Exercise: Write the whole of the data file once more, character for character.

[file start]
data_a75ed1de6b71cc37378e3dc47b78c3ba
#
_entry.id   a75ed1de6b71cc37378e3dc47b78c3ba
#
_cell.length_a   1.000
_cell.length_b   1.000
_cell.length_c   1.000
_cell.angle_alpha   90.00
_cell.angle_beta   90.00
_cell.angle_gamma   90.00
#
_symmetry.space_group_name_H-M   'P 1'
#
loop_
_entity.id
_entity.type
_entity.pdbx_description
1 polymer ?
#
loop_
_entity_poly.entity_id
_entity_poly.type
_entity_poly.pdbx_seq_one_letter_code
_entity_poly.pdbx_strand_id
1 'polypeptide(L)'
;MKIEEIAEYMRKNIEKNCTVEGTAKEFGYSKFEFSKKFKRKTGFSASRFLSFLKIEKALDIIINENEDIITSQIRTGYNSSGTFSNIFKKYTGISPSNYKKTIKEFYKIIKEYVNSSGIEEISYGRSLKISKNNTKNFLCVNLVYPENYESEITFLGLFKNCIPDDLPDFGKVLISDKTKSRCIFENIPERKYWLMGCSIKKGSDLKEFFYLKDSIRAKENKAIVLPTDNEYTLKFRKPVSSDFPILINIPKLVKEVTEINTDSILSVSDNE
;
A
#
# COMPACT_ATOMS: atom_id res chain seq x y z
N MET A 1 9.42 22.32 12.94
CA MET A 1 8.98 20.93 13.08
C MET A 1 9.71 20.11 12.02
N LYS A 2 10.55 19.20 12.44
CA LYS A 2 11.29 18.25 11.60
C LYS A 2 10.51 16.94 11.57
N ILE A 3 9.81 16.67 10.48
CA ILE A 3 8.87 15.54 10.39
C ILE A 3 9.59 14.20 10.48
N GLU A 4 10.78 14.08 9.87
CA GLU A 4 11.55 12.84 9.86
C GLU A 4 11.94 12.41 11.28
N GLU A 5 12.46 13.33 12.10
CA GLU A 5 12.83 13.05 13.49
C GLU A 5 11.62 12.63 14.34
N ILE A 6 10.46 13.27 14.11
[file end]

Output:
data_a75ed1de6b71cc37378e3dc47b78c3ba
#
_entry.id   a75ed1de6b71cc37378e3dc47b78c3ba
#
_cell.length_a   1.000
_cell.length_b   1.000
_cell.length_c   1.000
_cell.angle_alpha   90.00
_cell.angle_beta   90.00
_cell.angle_gamma   90.00
#
_symmetry.space_group_name_H-M   'P 1'
#
loop_
_entity.id
_entity.type
_entity.pdbx_description
1 polymer ?
#
loop_
_entity_poly.entity_id
_entity_poly.type
_entity_poly.pdbx_seq_one_letter_code
_entity_poly.pdbx_strand_id
1 'polypeptide(L)'
;MKIEEIAEYMRKNIEKNCTVEGTAKEFGYSKFEFSKKFKRKTGFSASRFLSFLKIEKALDIIINENEDIITSQIRTGYNSSGTFSNIFKKYTGISPSNYKKTIKEFYKIIKEYVNSSGIEEISYGRSLKISKNNTKNFLCVNLVYPENYESEITFLGLFKNCIPDDLPDFGKVLISDKTKSRCIFENIPERKYWLMGCSIKKGSDLKEFFYLKDSIRAKENKAIVLPTDNEYTLKFRKPVSSDFPILINIPKLVKEVTEINTDSILSVSDNE
;
A
#
# COMPACT_ATOMS: atom_id res chain seq x y z
N MET A 1 9.42 22.32 12.94
CA MET A 1 8.98 20.93 13.08
C MET A 1 9.71 20.11 12.02
N LYS A 2 10.55 19.20 12.44
CA LYS A 2 11.29 18.25 11.60
C LYS A 2 10.51 16.94 11.57
N ILE A 3 9.81 16.67 10.48
CA ILE A 3 8.87 15.54 10.39
C ILE A 3 9.59 14.20 10.48
N GLU A 4 10.78 14.08 9.87
CA GLU A 4 11.55 12.84 9.86
C GLU A 4 11.94 12.41 11.28
N GLU A 5 12.46 13.33 12.10
CA GLU A 5 12.83 13.05 13.49
C GLU A 5 11.62 12.63 14.34
N ILE A 6 10.46 13.27 14.11